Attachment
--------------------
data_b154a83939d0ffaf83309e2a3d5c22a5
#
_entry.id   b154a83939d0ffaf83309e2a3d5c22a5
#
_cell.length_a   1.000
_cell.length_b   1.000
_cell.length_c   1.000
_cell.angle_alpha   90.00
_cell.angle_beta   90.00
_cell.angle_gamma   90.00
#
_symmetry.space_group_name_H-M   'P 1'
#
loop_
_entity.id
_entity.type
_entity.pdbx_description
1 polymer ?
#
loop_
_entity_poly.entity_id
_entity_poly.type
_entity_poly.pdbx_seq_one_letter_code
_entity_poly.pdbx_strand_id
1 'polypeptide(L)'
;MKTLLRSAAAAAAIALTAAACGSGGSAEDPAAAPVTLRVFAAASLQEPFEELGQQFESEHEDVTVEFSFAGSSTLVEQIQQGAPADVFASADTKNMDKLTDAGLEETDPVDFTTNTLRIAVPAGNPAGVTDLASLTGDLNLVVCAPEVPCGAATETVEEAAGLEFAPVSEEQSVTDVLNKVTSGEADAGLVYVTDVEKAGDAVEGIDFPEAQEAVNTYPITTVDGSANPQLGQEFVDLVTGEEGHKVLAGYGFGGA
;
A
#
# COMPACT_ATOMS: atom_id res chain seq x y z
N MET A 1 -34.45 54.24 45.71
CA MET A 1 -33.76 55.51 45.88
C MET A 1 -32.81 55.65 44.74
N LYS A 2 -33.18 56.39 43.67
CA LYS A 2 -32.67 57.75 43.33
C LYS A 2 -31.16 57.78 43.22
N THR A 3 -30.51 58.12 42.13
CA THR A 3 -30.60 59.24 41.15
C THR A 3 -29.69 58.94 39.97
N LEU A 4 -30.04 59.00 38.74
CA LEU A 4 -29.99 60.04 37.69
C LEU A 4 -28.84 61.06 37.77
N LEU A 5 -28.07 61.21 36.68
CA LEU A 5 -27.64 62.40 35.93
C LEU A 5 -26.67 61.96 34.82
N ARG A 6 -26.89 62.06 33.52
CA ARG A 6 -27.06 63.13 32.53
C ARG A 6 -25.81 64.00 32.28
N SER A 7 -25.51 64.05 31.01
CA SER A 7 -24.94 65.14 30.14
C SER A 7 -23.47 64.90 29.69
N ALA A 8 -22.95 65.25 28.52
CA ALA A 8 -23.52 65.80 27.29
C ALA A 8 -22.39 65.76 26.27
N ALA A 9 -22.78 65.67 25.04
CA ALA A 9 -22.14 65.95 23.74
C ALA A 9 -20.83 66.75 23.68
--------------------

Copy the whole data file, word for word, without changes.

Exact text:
data_b154a83939d0ffaf83309e2a3d5c22a5
#
_entry.id   b154a83939d0ffaf83309e2a3d5c22a5
#
_cell.length_a   1.000
_cell.length_b   1.000
_cell.length_c   1.000
_cell.angle_alpha   90.00
_cell.angle_beta   90.00
_cell.angle_gamma   90.00
#
_symmetry.space_group_name_H-M   'P 1'
#
loop_
_entity.id
_entity.type
_entity.pdbx_description
1 polymer ?
#
loop_
_entity_poly.entity_id
_entity_poly.type
_entity_poly.pdbx_seq_one_letter_code
_entity_poly.pdbx_strand_id
1 'polypeptide(L)'
;MKTLLRSAAAAAAIALTAAACGSGGSAEDPAAAPVTLRVFAAASLQEPFEELGQQFESEHEDVTVEFSFAGSSTLVEQIQQGAPADVFASADTKNMDKLTDAGLEETDPVDFTTNTLRIAVPAGNPAGVTDLASLTGDLNLVVCAPEVPCGAATETVEEAAGLEFAPVSEEQSVTDVLNKVTSGEADAGLVYVTDVEKAGDAVEGIDFPEAQEAVNTYPITTVDGSANPQLGQEFVDLVTGEEGHKVLAGYGFGGA
;
A
#
# COMPACT_ATOMS: atom_id res chain seq x y z
N MET A 1 -34.45 54.24 45.71
CA MET A 1 -33.76 55.51 45.88
C MET A 1 -32.81 55.65 44.74
N LYS A 2 -33.18 56.39 43.67
CA LYS A 2 -32.67 57.75 43.33
C LYS A 2 -31.16 57.78 43.22
N THR A 3 -30.51 58.12 42.13
CA THR A 3 -30.60 59.24 41.15
C THR A 3 -29.69 58.94 39.97
N LEU A 4 -30.04 59.00 38.74
CA LEU A 4 -29.99 60.04 37.69
C LEU A 4 -28.84 61.06 37.77
N LEU A 5 -28.07 61.21 36.68
CA LEU A 5 -27.64 62.40 35.93
C LEU A 5 -26.67 61.96 34.82
N ARG A 6 -26.89 62.06 33.52
CA ARG A 6 -27.06 63.13 32.53
C ARG A 6 -25.81 64.00 32.28
N SER A 7 -25.51 64.05 31.01
CA SER A 7 -24.94 65.14 30.14
C SER A 7 -23.47 64.90 29.69
N ALA A 8 -22.95 65.25 28.52
CA ALA A 8 -23.52 65.80 27.29
C ALA A 8 -22.39 65.76 26.27
N ALA A 9 -22.78 65.67 25.04
CA ALA A 9 -22.14 65.95 23.74
C ALA A 9 -20.83 66.75 23.68